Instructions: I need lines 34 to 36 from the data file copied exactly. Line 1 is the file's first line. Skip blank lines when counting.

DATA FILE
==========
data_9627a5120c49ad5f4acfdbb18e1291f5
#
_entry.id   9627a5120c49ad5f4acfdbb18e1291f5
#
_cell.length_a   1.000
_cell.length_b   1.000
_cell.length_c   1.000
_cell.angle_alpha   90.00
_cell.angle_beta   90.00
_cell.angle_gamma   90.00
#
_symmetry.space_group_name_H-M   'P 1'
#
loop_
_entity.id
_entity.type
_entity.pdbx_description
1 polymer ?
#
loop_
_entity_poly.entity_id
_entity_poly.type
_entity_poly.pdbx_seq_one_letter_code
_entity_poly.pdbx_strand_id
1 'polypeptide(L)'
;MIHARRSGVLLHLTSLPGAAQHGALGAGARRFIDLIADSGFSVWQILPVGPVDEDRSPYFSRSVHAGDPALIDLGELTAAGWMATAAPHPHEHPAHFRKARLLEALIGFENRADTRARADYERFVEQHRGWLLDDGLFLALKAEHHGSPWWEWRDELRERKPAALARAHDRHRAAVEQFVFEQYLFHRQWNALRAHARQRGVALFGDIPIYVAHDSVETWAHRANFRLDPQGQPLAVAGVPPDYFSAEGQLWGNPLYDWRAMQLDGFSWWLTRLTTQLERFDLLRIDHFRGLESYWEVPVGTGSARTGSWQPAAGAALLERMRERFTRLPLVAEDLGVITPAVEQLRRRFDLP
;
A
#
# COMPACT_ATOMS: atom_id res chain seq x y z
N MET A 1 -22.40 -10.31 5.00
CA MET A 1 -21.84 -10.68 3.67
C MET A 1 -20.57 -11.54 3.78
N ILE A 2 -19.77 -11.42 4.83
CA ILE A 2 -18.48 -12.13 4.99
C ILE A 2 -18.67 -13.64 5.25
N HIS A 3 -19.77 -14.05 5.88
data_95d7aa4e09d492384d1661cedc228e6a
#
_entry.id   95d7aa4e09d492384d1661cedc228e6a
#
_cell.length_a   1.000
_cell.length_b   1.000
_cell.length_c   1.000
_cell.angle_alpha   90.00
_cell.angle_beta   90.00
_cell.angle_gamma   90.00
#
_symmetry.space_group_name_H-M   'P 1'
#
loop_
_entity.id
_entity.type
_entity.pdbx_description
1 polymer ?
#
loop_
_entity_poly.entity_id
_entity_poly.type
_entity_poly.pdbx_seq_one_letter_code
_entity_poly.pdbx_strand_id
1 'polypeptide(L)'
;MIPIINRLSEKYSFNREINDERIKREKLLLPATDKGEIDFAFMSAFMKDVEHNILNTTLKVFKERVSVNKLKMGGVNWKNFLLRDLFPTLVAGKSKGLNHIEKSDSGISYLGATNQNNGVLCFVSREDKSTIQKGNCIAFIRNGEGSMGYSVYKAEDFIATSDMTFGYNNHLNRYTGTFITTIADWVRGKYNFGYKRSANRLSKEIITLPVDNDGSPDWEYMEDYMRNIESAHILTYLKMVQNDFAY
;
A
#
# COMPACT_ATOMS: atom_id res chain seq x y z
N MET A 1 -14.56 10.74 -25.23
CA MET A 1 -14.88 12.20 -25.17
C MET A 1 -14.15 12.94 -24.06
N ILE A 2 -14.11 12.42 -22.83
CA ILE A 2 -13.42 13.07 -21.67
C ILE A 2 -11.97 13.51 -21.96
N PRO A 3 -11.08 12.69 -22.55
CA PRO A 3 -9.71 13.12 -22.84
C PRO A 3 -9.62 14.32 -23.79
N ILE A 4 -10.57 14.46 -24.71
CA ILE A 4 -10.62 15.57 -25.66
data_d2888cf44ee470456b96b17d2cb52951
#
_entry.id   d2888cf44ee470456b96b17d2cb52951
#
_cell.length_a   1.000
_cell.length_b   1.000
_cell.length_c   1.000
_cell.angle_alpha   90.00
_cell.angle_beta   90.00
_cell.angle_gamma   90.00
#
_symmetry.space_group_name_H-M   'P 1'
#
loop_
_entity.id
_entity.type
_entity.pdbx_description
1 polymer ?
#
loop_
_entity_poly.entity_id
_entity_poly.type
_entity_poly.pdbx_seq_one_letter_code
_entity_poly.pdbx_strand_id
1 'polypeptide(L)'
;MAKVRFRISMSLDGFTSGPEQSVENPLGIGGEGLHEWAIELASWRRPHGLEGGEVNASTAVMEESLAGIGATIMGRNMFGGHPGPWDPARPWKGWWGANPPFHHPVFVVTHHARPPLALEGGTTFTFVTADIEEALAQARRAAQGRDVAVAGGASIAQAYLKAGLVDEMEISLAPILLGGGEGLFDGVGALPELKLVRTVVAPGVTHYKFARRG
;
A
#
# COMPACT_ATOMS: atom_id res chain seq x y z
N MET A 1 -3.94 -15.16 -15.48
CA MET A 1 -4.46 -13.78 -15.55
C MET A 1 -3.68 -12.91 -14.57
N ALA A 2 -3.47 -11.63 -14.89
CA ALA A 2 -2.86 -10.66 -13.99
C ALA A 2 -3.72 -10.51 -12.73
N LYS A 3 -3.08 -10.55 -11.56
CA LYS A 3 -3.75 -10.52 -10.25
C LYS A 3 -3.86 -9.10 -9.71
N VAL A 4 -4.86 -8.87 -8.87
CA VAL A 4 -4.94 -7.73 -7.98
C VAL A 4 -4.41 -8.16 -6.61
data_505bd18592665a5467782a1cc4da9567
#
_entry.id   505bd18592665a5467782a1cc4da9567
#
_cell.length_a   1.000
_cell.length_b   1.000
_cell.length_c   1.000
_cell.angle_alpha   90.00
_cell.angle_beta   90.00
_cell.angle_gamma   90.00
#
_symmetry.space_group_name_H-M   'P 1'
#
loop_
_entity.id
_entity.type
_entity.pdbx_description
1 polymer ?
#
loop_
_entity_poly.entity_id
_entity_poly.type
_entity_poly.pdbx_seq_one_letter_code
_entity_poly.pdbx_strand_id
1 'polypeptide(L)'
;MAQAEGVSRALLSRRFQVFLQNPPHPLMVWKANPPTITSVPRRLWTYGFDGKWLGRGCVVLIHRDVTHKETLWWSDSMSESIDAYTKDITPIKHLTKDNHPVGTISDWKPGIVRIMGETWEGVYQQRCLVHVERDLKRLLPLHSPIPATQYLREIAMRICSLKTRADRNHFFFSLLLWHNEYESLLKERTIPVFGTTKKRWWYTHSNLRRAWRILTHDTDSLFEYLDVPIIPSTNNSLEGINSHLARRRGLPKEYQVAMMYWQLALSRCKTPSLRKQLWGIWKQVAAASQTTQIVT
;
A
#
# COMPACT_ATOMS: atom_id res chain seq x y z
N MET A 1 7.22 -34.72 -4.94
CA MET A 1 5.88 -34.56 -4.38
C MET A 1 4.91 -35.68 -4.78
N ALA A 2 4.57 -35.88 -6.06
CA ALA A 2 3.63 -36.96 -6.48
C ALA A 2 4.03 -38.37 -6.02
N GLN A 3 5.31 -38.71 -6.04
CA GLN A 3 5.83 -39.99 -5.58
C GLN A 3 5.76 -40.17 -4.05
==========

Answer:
N ILE A 2 -19.77 -11.42 4.83
CA ILE A 2 -18.48 -12.13 4.99
C ILE A 2 -18.67 -13.64 5.25